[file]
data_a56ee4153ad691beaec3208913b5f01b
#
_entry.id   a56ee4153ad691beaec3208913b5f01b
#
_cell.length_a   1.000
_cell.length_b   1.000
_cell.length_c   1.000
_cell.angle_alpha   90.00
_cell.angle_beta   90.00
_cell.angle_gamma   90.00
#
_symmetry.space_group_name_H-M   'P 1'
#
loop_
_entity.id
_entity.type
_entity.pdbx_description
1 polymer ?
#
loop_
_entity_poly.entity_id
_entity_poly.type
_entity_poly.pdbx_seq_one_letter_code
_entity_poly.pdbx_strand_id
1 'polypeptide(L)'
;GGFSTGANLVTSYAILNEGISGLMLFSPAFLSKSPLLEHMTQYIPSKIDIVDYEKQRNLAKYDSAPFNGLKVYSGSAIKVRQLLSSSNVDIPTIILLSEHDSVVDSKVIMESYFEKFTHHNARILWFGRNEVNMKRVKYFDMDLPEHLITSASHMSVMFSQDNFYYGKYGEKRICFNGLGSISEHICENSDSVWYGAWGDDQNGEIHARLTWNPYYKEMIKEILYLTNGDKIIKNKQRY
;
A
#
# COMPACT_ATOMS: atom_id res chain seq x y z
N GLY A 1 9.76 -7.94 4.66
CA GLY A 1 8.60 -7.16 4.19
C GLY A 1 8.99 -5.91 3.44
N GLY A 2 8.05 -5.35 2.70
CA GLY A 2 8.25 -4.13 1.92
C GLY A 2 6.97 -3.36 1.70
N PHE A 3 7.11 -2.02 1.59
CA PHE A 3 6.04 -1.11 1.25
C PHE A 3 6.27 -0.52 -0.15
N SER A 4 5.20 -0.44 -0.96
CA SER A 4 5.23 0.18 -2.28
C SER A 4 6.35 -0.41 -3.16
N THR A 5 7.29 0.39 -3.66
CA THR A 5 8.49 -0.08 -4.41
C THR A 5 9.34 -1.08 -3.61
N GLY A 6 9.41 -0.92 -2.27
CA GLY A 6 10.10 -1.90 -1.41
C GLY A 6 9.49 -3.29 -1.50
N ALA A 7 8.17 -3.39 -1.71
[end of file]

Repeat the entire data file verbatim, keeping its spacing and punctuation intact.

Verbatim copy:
data_a56ee4153ad691beaec3208913b5f01b
#
_entry.id   a56ee4153ad691beaec3208913b5f01b
#
_cell.length_a   1.000
_cell.length_b   1.000
_cell.length_c   1.000
_cell.angle_alpha   90.00
_cell.angle_beta   90.00
_cell.angle_gamma   90.00
#
_symmetry.space_group_name_H-M   'P 1'
#
loop_
_entity.id
_entity.type
_entity.pdbx_description
1 polymer ?
#
loop_
_entity_poly.entity_id
_entity_poly.type
_entity_poly.pdbx_seq_one_letter_code
_entity_poly.pdbx_strand_id
1 'polypeptide(L)'
;GGFSTGANLVTSYAILNEGISGLMLFSPAFLSKSPLLEHMTQYIPSKIDIVDYEKQRNLAKYDSAPFNGLKVYSGSAIKVRQLLSSSNVDIPTIILLSEHDSVVDSKVIMESYFEKFTHHNARILWFGRNEVNMKRVKYFDMDLPEHLITSASHMSVMFSQDNFYYGKYGEKRICFNGLGSISEHICENSDSVWYGAWGDDQNGEIHARLTWNPYYKEMIKEILYLTNGDKIIKNKQRY
;
A
#
# COMPACT_ATOMS: atom_id res chain seq x y z
N GLY A 1 9.76 -7.94 4.66
CA GLY A 1 8.60 -7.16 4.19
C GLY A 1 8.99 -5.91 3.44
N GLY A 2 8.05 -5.35 2.70
CA GLY A 2 8.25 -4.13 1.92
C GLY A 2 6.97 -3.36 1.70
N PHE A 3 7.11 -2.02 1.59
CA PHE A 3 6.04 -1.11 1.25
C PHE A 3 6.27 -0.52 -0.15
N SER A 4 5.20 -0.44 -0.96
CA SER A 4 5.23 0.18 -2.28
C SER A 4 6.35 -0.41 -3.16
N THR A 5 7.29 0.39 -3.66
CA THR A 5 8.49 -0.08 -4.41
C THR A 5 9.34 -1.08 -3.61
N GLY A 6 9.41 -0.92 -2.27
CA GLY A 6 10.10 -1.90 -1.41
C GLY A 6 9.49 -3.29 -1.50
N ALA A 7 8.17 -3.39 -1.71